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The Wild Ride of Zoox

Ablock from San Francisco’s Embarcadero waterfront is a place you’re not supposed to notice. The little two-story building has no sign out front. Not even a street number affixed to its gray brick walls. Every window and door contains shaded glass, and a black, razor-wire-topped fence obscures its parking lot.Welcome to the San Francisco testing site of Zoox, one of the most secretive startups in the booming world of autonomous driving.

If you’re fortunate enough to get inside, one of the first things you see in the lobby is a flat-panel TV. It’s playing what look like clips from a videogame. They are, in fact, the simulations used to train Zoox’s robo-taxis to handle unexpected road conditions. All the videos are from the perspective of a front-seat passenger and never show the actual Zoox vehicle—the design of which is more closely guarded by the startup than many U.S. government secrets.

“People will get to see it in 2020,” says Zoox cofounder Tim Kentley-Klay in his quiet Australian accent. “That’s all I can say for now.”

Kentley-Klay, 43, is an improbable entrant into the crowded race to develop self-driving cars. He has no engineering degree, no background in computer science. Through his early 30s, he was a successful artist and designer—creating music videos and ads for major companies like McDonald’s and Birds Eye frozen vegetables. Then, in 2013, he began to develop a very bold idea: build, own and operate a fleet of specially designed, autonomous taxis and an accompanying app. Kentley-Klay envisions an automobile that offers an unbeatable ride—stripping away every part of a vehicle that isn’t essential for a passenger, like steering wheels and brake pedals—that can stay on the road longer than a typical taxi.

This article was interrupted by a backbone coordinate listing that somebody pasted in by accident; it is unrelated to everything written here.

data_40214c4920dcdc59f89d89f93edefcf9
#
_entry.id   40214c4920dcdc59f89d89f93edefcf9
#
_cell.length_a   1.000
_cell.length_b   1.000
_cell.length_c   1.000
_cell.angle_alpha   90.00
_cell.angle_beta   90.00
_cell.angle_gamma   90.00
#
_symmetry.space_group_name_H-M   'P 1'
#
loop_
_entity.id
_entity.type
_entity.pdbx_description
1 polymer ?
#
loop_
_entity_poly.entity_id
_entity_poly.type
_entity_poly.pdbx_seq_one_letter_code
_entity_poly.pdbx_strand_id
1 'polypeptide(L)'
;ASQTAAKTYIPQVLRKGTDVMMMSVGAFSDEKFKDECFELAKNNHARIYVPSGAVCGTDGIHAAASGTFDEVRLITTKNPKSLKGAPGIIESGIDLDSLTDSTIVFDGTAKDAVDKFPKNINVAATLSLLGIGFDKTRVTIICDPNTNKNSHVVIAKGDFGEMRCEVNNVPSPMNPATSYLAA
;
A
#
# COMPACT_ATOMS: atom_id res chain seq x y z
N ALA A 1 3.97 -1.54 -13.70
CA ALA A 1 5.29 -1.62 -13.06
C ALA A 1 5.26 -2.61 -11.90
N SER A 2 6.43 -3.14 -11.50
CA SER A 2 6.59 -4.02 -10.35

From the beginning, Zoox has faced immense challenges. It must contend with all the problems of a carmaker and a taxi operator—while trying to develop a totally new type of automobile. And Zoox’s competitors are some of the biggest companies in the world. Waymo, the Google spin-off, and GM are years ahead of it. Waymo actually expects to start banking revenue from its driverless taxis this year, and GM says its version could be on the road by 2019. The list of rivals just goes on from there—Baidu, Uber, Ford, Nissan, Tesla.Then there’s a matter of simple arithmetic. “No matter how good [Zoox’s] tech is, if they’re wedded to building this vehicle they’ve designed, that’s going to be incredibly capital-intensive,” says Mike Ramsey, a Gartner analyst who focuses on self-driving tech. So far Zoox has raised about $360 million from investors including Sand Hill Road luminary DFJ and billionaire moviemaker Thomas Tull. (Its biggest round, in 2016, pushed Zoox’s valuation past the ten-figure mark to $1.7 billion.) Realistically, the startup will need several billion dollars more. “There are many more reasons why Zoox can fail than succeed,” admits Lux Capital partner Shahin Farshchi, who’s backed Zoox since 2015. “But I felt convinced that if Zoox overcomes these huge obstacles, we would be early investors in a once-in-a-generation company.”

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Xplorer Capital